Nursing Difficulties Linked With Higher Rates of Postpartum Depression, Study Says
By Jacqueline Tourville
Let’s face it, having trouble breastfeeding can be a downer. But is it also a red flag that you are at risk for postpartum depression? Yes, say researchers from the University of North Carolina whose recent study of over 2,500 new moms found that women who admit they don’t like to breastfeed–or who experience breastfeeding difficulties during the first few weeks after birth–have much higher rates of postpartum depression than moms for whom breastfeeding comes easy.
“If [nursing moms] are struggling with breastfeeding, they should seek help and tell their provider. If they don’t have joy in their life, if they wake up in the morning and think, ‘I just can’t do this another day’ – that’s a medical emergency.
“We found that women who said they disliked breastfeeding were 42 percent more likely to experience postpartum depression at two months compared to women who liked breastfeeding. We also found that women with severe breast pain at day one and also at two weeks postpartum were twice as likely to be depressed compared to women that did not experience pain with nursing,” says Stephanie Watkins, MSPH, MSPT, lead author of the study and a doctoral student in the UNC Gillings School of Global Public Health.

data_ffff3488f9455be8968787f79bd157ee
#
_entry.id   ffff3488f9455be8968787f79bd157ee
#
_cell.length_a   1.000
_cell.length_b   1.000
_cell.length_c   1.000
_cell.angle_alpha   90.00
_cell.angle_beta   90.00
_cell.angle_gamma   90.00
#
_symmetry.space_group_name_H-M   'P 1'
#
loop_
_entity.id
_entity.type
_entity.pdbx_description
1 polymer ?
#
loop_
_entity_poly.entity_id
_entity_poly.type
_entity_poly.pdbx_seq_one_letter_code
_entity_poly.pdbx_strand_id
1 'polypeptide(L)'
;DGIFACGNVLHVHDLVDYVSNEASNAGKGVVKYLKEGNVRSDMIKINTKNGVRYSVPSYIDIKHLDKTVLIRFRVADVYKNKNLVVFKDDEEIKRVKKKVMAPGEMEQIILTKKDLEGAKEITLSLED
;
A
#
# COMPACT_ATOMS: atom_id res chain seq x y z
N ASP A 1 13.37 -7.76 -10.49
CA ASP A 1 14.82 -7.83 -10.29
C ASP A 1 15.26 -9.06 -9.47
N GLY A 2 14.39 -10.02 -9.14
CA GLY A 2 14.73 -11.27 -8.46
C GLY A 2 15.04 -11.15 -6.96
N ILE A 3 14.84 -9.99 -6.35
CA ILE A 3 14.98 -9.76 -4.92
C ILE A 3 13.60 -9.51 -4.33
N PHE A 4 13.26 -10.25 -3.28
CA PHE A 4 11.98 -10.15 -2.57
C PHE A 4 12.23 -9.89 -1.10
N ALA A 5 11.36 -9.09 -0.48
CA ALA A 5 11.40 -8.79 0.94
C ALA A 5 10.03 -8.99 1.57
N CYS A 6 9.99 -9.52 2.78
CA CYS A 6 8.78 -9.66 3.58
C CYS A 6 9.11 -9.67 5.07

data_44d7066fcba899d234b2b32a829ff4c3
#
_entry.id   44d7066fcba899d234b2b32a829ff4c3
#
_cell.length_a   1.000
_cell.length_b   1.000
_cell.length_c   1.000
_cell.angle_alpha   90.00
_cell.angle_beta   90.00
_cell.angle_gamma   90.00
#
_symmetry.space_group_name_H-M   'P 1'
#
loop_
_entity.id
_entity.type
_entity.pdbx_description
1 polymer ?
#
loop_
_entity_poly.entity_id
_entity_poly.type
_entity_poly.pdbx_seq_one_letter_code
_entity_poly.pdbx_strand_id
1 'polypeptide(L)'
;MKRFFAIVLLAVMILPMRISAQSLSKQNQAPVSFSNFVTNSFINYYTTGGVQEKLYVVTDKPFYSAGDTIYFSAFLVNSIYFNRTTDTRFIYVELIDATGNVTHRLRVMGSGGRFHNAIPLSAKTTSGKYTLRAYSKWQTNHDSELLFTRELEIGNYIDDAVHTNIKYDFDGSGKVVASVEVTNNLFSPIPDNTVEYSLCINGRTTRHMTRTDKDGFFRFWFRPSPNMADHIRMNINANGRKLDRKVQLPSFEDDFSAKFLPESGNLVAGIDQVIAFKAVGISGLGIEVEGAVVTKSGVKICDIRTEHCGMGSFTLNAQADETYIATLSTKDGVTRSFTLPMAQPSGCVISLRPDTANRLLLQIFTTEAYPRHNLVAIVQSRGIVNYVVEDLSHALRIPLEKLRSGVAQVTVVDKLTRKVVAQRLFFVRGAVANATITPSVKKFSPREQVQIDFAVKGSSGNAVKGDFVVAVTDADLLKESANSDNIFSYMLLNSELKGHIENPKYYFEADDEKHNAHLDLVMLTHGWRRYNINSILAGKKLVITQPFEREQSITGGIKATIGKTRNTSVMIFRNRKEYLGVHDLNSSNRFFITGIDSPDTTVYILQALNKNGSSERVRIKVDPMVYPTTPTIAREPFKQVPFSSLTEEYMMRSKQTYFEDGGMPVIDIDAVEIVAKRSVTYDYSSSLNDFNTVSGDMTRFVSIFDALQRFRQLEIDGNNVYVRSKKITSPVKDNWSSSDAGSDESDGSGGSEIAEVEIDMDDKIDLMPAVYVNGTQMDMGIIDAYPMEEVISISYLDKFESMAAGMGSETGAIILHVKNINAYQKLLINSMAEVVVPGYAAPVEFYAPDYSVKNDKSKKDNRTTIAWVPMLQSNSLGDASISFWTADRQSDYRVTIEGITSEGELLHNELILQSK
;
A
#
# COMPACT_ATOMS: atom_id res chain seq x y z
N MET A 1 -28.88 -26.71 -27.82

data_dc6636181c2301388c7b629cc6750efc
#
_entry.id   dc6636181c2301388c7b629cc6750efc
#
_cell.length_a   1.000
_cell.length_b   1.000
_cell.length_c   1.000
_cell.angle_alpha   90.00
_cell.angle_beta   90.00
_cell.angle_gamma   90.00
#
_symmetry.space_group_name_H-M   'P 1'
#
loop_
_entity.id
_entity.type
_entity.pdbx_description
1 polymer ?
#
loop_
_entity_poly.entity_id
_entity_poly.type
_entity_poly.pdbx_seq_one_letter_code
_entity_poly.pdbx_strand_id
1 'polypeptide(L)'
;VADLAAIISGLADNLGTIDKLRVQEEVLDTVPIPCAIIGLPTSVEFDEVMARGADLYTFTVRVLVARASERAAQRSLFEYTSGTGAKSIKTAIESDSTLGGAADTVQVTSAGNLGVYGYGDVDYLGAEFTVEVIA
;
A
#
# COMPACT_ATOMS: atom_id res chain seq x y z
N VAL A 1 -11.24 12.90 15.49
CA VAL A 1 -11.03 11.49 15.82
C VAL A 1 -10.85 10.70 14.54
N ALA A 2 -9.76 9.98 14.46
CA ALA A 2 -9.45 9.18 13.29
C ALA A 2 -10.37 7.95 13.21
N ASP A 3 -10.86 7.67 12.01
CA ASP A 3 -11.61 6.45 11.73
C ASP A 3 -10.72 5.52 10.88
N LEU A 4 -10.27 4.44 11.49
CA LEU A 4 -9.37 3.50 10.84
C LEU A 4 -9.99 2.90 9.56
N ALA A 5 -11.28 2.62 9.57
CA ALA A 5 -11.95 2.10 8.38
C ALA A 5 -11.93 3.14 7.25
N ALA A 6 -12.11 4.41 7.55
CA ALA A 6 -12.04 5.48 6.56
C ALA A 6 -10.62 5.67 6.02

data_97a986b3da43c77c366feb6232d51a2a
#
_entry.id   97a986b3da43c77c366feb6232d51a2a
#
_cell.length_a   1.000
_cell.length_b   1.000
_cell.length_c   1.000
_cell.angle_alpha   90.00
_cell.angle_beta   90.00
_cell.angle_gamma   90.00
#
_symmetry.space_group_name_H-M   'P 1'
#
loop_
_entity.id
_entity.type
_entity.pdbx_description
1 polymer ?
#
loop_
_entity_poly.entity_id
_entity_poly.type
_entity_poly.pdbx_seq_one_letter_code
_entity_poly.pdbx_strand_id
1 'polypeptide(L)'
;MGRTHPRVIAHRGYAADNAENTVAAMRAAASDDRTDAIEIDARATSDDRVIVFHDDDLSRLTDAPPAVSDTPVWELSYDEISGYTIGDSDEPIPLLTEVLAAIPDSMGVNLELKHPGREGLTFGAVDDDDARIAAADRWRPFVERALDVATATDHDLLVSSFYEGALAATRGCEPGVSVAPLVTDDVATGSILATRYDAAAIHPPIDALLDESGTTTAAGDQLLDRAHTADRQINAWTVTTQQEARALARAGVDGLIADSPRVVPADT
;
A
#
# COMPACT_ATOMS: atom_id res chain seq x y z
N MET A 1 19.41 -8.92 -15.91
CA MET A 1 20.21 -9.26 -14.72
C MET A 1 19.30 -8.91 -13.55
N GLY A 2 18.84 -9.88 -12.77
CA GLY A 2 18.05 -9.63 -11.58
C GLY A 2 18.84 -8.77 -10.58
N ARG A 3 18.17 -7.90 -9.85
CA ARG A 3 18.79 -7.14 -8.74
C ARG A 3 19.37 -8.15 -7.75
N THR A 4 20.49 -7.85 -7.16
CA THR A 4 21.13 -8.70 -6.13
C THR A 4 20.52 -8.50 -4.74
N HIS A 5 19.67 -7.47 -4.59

Nobody said breastfeeding is easy, but what’s the connection with postpartum depression? It could be that PPD is somehow linked to a mom’s feelings of failure over breastfeeding difficulties–or feelings of guilt over not wanting to breastfeed–though more research is needed to pinpoint the exact relationship. In the meantime, researchers say their study does provide breastfeeding moms with important information they can use right now.
“If [nursing moms] are struggling with breastfeeding, they should seek help and tell their provider,” study authors write. “If they don’t have joy in their life, if they wake up in the morning and think, ‘I just can’t do this another day’ – that’s a medical emergency. They shouldn’t just say, ‘I’m going to power through this and snap out of it.’ They should call their provider and say, ‘I just don’t feel right.’ ”
We agree, mama! If what you’re feeling is more than just a case of the normal baby blues, and especially if depression is accompanied by struggles with breastfeeding, talk to your doctor or midwife. Not only can your provider screen for PPD and provide treatment for depression, he or she can put you in touch with lactation consultant for help overcoming breastfeeding obstacles.